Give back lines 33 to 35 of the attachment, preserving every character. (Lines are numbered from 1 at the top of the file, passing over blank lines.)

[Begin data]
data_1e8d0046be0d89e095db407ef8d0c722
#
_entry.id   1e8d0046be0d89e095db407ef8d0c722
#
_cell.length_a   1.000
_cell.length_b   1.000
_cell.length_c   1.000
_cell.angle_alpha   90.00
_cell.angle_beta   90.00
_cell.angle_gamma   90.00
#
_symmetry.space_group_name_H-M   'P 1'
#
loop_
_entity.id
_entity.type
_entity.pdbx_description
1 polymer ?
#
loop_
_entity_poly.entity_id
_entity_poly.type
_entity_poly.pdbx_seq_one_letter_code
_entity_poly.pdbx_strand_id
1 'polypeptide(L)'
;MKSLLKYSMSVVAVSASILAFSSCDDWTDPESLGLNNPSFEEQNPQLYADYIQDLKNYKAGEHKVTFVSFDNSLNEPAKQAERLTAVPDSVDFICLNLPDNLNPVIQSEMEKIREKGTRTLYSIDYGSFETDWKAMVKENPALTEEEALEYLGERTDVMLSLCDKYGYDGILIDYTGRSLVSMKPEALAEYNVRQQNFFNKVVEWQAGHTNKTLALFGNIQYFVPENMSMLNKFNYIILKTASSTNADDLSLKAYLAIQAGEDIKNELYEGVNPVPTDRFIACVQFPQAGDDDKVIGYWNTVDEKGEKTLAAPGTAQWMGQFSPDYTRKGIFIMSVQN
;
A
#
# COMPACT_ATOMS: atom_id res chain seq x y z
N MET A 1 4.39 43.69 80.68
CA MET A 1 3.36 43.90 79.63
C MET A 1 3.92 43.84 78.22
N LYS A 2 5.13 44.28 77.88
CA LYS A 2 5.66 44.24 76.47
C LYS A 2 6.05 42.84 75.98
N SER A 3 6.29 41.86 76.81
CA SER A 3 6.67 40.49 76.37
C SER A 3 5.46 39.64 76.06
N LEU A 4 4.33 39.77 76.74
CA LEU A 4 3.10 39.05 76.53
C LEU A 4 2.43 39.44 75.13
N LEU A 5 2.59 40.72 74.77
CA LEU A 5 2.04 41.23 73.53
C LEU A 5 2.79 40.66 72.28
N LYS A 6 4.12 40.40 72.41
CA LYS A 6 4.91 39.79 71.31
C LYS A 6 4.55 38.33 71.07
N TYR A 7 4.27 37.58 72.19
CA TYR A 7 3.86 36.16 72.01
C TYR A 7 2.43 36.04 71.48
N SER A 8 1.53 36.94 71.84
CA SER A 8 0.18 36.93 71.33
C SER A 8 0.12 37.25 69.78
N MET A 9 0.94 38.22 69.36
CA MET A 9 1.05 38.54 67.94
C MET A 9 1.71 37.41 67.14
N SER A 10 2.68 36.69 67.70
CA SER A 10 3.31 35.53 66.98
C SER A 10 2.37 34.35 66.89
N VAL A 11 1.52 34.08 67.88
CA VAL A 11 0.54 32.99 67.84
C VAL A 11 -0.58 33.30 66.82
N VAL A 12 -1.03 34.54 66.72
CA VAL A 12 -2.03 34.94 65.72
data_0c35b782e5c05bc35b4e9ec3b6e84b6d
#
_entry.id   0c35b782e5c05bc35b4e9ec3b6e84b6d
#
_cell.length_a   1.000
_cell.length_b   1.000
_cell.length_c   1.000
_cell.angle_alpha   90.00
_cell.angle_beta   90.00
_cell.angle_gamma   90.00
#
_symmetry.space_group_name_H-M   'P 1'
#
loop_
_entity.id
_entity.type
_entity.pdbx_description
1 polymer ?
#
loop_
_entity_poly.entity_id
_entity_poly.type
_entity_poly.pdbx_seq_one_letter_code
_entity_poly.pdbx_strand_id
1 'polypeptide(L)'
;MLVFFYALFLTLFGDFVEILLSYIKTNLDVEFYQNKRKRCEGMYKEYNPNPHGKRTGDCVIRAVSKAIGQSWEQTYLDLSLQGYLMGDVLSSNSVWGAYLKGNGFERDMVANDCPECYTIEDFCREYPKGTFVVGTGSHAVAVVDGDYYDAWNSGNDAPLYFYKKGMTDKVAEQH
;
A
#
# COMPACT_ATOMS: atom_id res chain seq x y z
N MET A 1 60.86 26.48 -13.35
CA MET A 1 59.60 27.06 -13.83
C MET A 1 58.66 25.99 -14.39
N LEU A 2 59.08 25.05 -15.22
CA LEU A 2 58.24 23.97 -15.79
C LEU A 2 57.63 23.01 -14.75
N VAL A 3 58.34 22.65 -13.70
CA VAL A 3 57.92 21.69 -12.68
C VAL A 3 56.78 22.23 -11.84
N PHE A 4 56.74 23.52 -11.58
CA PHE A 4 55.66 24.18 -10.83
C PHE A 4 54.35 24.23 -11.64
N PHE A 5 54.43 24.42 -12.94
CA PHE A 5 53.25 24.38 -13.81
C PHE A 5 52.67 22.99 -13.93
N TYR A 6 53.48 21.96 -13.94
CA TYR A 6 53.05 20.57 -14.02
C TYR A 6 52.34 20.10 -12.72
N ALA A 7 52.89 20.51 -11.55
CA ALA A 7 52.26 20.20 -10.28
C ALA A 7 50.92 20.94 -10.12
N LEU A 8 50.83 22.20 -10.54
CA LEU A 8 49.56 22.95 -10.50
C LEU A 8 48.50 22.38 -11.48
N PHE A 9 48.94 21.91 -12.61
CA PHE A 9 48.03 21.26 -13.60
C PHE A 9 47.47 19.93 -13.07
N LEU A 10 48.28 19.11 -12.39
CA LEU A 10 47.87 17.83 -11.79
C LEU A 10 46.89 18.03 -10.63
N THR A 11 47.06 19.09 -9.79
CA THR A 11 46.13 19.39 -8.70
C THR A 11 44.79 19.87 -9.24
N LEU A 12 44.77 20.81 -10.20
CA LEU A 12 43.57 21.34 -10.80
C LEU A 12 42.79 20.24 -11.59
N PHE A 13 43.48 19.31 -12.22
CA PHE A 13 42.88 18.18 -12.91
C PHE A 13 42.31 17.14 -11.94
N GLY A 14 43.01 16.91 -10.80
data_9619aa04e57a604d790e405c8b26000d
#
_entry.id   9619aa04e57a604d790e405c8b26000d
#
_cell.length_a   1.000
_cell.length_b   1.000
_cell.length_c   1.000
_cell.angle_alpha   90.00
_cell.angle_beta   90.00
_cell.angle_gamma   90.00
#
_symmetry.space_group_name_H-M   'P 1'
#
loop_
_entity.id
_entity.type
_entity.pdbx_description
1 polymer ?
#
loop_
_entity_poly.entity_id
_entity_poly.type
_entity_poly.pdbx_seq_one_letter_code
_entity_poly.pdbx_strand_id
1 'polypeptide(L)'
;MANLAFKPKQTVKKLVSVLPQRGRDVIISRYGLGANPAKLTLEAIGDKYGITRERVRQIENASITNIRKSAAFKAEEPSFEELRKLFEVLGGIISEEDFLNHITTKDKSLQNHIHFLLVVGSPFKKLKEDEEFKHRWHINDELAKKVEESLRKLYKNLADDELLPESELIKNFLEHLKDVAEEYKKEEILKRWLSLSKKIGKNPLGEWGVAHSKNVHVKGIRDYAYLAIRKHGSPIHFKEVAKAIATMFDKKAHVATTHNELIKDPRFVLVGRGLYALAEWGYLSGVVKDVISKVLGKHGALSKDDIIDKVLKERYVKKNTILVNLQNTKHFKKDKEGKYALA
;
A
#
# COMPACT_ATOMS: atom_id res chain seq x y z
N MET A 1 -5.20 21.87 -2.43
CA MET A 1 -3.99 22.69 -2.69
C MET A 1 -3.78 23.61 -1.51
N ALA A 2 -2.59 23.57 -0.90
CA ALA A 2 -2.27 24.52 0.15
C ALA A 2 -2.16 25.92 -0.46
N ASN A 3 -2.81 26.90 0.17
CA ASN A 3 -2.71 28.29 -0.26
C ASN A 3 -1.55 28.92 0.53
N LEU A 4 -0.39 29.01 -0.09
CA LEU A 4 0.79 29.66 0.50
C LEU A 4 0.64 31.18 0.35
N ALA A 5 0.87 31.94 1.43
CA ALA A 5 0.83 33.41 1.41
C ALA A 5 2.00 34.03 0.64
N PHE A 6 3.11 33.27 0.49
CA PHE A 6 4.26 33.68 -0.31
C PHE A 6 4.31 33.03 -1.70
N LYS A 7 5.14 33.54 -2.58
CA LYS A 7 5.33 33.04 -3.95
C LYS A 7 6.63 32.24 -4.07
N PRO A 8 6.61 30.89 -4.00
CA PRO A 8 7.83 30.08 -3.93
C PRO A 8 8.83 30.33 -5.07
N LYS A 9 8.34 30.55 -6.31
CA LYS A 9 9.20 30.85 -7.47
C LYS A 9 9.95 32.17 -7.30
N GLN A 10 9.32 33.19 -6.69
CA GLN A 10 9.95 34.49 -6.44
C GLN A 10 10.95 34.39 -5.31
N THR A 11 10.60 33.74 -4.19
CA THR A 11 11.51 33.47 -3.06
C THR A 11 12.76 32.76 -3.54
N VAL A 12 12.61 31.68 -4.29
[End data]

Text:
C MET A 1 3.92 43.84 78.22
N LYS A 2 5.13 44.28 77.88
CA LYS A 2 5.66 44.24 76.47